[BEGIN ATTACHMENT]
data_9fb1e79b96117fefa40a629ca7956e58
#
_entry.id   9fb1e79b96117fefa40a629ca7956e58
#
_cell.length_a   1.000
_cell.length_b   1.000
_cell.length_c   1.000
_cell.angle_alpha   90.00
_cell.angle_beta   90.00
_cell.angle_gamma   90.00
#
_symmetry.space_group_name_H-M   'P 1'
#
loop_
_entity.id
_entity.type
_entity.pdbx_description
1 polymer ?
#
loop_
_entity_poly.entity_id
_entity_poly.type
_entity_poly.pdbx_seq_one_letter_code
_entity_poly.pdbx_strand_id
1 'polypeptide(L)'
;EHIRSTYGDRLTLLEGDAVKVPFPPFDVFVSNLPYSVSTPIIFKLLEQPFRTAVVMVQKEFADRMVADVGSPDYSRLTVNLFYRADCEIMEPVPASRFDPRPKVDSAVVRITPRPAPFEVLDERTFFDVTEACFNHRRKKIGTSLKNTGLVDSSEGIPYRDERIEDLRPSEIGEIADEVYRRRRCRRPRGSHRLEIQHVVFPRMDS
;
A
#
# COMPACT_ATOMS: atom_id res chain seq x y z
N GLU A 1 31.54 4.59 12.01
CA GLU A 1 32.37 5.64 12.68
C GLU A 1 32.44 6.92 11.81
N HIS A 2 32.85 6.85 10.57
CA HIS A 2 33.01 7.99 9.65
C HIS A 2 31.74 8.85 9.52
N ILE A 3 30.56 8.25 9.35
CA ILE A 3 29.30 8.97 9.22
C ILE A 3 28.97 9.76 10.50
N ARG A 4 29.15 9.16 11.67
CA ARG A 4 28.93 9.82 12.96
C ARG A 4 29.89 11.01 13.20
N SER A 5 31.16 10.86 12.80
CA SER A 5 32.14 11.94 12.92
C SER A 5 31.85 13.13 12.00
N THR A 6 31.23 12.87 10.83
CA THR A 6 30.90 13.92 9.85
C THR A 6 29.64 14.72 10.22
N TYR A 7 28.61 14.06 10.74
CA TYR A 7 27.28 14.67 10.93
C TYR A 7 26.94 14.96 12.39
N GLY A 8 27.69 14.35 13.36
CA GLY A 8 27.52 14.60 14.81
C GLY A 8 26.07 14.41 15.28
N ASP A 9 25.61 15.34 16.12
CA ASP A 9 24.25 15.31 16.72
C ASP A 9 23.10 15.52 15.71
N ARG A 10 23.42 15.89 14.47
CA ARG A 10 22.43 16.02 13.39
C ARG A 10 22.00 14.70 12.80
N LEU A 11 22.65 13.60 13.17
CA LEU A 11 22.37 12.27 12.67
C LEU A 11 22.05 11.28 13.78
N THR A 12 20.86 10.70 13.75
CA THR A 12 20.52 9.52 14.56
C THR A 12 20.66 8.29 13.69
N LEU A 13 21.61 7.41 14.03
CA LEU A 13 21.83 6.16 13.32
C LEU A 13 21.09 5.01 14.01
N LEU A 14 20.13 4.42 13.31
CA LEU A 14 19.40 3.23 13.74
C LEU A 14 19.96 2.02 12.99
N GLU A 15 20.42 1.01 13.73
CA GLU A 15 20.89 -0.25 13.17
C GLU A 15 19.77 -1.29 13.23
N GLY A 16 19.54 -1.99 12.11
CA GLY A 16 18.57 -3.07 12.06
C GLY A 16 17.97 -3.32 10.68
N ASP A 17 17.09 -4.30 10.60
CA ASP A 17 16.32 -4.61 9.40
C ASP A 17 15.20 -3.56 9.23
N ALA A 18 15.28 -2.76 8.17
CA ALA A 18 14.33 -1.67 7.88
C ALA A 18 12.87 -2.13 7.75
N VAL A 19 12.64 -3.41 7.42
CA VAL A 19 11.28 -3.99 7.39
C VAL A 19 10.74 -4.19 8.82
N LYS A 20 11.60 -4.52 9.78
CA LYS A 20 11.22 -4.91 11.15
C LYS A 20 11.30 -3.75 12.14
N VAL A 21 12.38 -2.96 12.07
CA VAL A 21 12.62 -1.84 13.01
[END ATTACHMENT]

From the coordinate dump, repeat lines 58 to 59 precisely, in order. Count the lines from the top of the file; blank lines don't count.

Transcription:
N ARG A 10 23.42 15.89 14.47
CA ARG A 10 22.43 16.02 13.39